I want to thank everyone for your birthday and well wishes for my 3-week vacation. It is true. I didn’t read email for just over 3 weeks. I turned off email notifications on my phone. I had no reason to open Outlook, so I didn’t; in the past I have moved the Outlook icon to a back page on my app index, but I have now trained myself not to peek in.
I put an out of office message on my email signature and went email radio silent.
I know this is a controversial topic.
For me, there is just no vacation if I am tethered to email. Email is the lifeblood of our law practice. I also cannot manage more than one email account. So, I don’t have a personal email account. 90% of the emails in my inbox are business. For personal interaction during vacation, I had other means of communication in my phone (text; Twitter; Instagram). I wasn’t even going to bring my laptop with me, but I needed to make things right between my daughter and the California Unemployment Division, so I logged on once to email out the appeal I wrote for her (yes, she won).
It took into the second week to stop my mind from thinking about work. There is a lot of mental and emotional unwinding to do when you take care of other people’s personal lives for a living. Once my mind is cleared, and it’s just me taking care of me, the rest of vacation is magical days of rejuvenation. That’s why I take 3 weeks off; next year, it will be 4.
The beauty and grandeur of the New Mexico mountains was captivating and soothing. The long drive through Texas always makes me proud of what I do and where I come from. We spent a lot of time in Taos growing up; the ritual of returning to a place of personal history was maintained for another summer.
I didn’t worry about the practice. Our Team managed our clients and the practice seamlessly. We prepare for my vacation and for my return, and now we use the time as a test of our systems and practices to determine where improvements are needed for our Team. The long vacation of the boss is designed to be a practice builder.
The only, only negative was coming back to all the emails. It’s a trade-off.
This year I made peace with my email inbox, scheduled in lots of time on my calendar specifically to read and manage email (we are talking days) and to study each case’s progress. I’m ready to start September and the fall. My email inbox is at zero. I can’t wait to catch up with all of you.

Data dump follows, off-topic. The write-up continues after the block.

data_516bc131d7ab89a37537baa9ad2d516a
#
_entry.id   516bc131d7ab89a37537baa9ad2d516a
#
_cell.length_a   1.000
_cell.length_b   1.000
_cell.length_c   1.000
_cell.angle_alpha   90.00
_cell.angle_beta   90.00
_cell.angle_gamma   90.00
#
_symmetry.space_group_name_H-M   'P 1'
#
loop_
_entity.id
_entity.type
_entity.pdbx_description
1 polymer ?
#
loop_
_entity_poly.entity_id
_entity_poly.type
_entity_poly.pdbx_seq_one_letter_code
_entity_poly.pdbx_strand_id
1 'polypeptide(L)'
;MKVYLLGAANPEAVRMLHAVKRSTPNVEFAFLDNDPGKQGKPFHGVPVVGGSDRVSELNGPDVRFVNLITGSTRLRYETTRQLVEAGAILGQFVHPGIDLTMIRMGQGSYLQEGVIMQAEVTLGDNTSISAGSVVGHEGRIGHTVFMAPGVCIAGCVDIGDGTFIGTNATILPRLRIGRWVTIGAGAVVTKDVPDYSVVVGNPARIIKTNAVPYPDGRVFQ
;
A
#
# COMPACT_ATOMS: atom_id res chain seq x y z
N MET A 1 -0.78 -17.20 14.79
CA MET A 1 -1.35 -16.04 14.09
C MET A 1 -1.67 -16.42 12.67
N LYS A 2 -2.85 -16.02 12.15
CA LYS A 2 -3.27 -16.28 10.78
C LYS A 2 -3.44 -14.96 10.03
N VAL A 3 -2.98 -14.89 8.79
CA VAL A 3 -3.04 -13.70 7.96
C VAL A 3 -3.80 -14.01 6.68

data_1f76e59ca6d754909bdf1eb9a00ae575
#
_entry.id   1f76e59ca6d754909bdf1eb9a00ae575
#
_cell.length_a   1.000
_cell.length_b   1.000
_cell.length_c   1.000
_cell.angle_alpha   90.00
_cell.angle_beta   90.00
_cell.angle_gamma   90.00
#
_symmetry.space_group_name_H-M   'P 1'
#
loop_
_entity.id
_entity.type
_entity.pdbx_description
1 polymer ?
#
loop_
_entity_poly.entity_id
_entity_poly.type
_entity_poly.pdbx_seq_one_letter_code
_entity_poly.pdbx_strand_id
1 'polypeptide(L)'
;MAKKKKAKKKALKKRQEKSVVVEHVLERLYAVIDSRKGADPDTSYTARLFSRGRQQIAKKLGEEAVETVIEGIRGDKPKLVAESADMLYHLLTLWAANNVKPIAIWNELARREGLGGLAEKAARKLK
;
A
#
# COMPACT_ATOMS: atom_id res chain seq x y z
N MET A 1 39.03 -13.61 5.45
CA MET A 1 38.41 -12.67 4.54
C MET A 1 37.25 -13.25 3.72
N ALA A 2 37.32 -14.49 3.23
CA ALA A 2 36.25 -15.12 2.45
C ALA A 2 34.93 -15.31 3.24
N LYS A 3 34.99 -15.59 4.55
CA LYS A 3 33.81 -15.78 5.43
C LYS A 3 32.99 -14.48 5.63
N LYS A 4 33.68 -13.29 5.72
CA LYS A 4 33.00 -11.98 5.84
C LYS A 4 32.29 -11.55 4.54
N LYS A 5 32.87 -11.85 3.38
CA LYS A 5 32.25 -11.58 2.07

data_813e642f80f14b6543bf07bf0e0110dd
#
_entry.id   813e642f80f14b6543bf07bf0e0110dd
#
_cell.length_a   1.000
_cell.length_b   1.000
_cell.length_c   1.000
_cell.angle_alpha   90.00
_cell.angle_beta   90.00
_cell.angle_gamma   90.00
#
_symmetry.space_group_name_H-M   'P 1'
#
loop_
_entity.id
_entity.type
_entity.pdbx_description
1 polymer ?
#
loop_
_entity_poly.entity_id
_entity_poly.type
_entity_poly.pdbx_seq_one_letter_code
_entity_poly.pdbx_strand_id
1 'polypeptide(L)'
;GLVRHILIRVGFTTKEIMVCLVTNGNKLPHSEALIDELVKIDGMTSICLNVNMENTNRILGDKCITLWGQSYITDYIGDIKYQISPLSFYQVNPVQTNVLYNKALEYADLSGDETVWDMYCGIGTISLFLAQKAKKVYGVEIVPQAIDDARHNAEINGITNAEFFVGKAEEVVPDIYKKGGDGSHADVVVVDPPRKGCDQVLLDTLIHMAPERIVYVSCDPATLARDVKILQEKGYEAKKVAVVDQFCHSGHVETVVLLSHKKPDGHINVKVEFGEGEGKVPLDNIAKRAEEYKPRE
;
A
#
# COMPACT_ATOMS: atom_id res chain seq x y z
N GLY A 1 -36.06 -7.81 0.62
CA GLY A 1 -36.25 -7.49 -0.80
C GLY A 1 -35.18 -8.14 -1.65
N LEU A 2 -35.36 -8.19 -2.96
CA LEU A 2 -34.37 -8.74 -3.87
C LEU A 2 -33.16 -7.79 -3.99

One of the things I miss most from pre-COVID life is dropping into my local gym and yoga studio throughout the week. I miss seeing familiar faces in places that feel like home, and I miss being challenged physically by teachers, trainers, and peers.
In listening to the wellness experts offer advice about how to care for ourselves during these challenging times, I’ve repeatedly heard that we must have regular, physical activity, and we must take time for ourselves. Since shelter-in-place began in March, I have tried a number of local fitness and yoga classes from the comfort of my home via Zoom, which has been very entertaining for Maggie. While nothing will ever truly replace the feeling of being in a space with other people, the closest experience I’ve found is the BFREE Yoga Digital Studio.
Shelby Autrey, who opened BFREE in Central Austin over nine years ago, has spent all of COVID imagining and bringing to life this groundbreaking platform. It is not Zoom! The sound and visuals of the Digital Studio are truly stunning—it is as close to being in the room as you can get. If you are new to yoga, or curious, there are Free Tutorials you can access at any time—I strongly encourage you to explore the website to see if there is an offering for you!
You can try the BFREE Digital Studio for free for 7 days. After that, it’s only $49 per month for unlimited access to livestream classes and a library of pre-recorded classes in various yoga styles.
Take this time for yourself now!
and Maggie May, the Lazar Law Dog
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